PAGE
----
The last mile or so to Bear Wallow was as tough and draining as I remembered, I felt a good bonk coming on but just wanted so badly to make it to Bear Wallow for more water and some voltaren for my achilles that I kept moving as best as I could. We got to Bear Wallow at 10:10, right dab in the middle of when I have gotten there before, but still on the quicker side. We went to the Tahoe and I grabbed a Mountain Dew but then I headed over to the actual aid station table for water and warm food. There were so many people here, Grattan, Jamie, Gina, Kathie, the Sorensons, I was chatting and Kathie was taking care of me, heading over to the Tahoe for Gu and whatnot so I didn't have to do the extra walking and I was eating a little warm food and M&Ms when they told me I needed to leave. I had probably been there a good five minutes of so. I am waiting on Kevin I said. Immediately, Grattan and Kathie jumped on me, that I needed to go on, run my own race, not wait. I just brushed it off, I'm not leaving until he does I said. Kathie went over to Brian and the Tahoe to get Kevin and then she yelled back, he's already gone. I looked over to Brian and he said Opal and Kevin had walked off a few minutes ago. Kathie gave me more M&Ms and told me to go. I walked out of the aid station, I was surprised Kevin hadn't said he was leaving when he left, I didn't care about the leaving as much as I felt he didn't say anything when he did and yet I knew that he had been moving through aid station better than me all day, it was just a precursor to my little bonk full steam ahead. Also, I left without applying the voltaren. I thought about going back but then thought it was just more time wasted.
I hiked along but my stomach felt heavy from all the food I had just eaten. I had such a long ways to go. I didn't feel like racing, I didn't even feel like running. It was so hot. I passed Opal headed back to the Aid Station which confirmed Kevin was ahead. Then I caught up to him not much later on the trail. We ran a ways but then I had to stop to go to the bathroom and Sheryl Wheeler who we had last seen at Little Cove passed me again.
When I stood up from using the restroom I was hit with a wave of nausea, I wanted to sit down. I wanted to throw up. Maybe cry. I was hot. Done. So, so much farther to run. Kevin was gone. I tried to take a Pepto, I couldn't. I tried three times to swallow it but then the nausea got worse so I spit it out. Another female passed. Then another. I started looking back, even though there was nothing I could do.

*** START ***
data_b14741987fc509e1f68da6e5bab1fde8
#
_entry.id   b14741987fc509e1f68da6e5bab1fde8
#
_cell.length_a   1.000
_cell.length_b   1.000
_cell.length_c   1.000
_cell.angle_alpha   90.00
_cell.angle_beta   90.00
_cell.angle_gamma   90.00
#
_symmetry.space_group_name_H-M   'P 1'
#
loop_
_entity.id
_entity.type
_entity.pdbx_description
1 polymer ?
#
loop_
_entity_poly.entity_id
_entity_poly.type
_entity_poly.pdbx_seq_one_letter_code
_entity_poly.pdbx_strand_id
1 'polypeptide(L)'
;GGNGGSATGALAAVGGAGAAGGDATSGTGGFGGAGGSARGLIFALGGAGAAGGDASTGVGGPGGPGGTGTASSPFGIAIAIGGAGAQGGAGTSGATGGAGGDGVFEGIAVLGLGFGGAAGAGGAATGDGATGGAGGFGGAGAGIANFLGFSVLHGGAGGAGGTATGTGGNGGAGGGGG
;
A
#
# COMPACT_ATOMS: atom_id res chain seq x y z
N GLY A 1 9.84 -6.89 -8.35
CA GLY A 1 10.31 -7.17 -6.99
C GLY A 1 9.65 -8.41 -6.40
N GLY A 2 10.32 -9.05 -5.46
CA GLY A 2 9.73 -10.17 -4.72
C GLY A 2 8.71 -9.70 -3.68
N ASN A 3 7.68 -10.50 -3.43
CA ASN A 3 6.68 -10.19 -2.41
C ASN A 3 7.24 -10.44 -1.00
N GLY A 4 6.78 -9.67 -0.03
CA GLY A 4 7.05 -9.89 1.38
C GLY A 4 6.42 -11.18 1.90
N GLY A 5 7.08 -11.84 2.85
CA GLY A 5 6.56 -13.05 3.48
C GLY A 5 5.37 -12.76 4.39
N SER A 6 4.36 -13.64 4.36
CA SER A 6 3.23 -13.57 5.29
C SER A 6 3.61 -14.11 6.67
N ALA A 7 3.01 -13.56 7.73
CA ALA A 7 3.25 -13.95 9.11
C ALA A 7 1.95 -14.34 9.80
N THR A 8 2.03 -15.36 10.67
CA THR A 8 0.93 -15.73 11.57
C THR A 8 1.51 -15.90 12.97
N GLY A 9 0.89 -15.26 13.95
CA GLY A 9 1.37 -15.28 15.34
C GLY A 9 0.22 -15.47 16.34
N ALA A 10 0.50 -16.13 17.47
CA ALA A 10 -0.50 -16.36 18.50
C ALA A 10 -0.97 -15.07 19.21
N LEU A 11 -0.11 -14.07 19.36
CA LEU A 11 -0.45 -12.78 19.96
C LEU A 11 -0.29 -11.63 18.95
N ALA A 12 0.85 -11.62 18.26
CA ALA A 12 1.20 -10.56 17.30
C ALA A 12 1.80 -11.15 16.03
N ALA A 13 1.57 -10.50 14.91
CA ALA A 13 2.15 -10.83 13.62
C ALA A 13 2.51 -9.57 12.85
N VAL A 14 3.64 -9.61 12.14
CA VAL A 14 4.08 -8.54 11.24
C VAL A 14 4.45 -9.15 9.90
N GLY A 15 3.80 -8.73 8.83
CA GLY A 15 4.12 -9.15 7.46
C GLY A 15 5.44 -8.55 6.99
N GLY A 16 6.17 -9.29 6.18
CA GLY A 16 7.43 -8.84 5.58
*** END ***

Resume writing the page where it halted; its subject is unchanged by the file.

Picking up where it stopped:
I caught back up with Kevin, though I don't know how and he said "What are you doing?" Like the little baby I am I complained to Kevin that I was sick, he offered me medicine which I gladly but ashamedly took. We both complained for a minute and then went back to not talking. The medicine and the slower pace and drinking water seemed to slowly bring me back together but not before we were passed by a few more runners. I started running more but didn't enjoy this section like I normally do, I was finding this section to be worse than I had remembered. Kevin fell a little back and then he told me to go. It was tough, I really wanted to stay, I really felt as though I should go. In the end, I went. I told him to catch me.
Not a half mile later I was out on the road. I saw Opal, I told her Kevin was just behind me. Then I came upon Sophie pouring water on a guy. We walked a ways together, she told me she had been in 5th most of the day but that 3 women had passed her in the last few minutes, the same 3 who had passed me, I had been in 6th and 7th since Jennings and not known where I was. She told me who was where, but that she had gotten hot, started slurring her words, she was going to take a break at Boblets, be smart and get that 10th time finish. I told her that was smart, she told me if I saw Rusty tell him she was ok.
After I passed Sophie though, even though I had that information, I still felt sick and hot, with little motivation. I got to Boblets and the crew of volunteers, many who I knew, asked how I was, I said 'HOT'. Brian and many of my fellow BRTR were there trying to help, they surrounded me and I felt cared for, I couldn't take most of what they offered but it helped to know they cared. Sam asked if I wanted food, I said no, he asked about ice, I said yes. Don was on it, dumping a cup of ice down my top. Then it was time to keep moving on.
Boblets to the Finish
With that ice working immediately to cool me down and a little Mountain Dew I was on my way just as Rusted Root "Send Me on My Way" came on (Krista Offields' recommendation!). The love and support and ice I felt there carried me down that next descent. Not that I killed that downhill gravel road, because I didn't, but for how I felt at the moment I moved fairly well. Both my feet hurt (too much wetness) my achilles burned, my other foot ached, my left knee which comes and goes was getting chatty.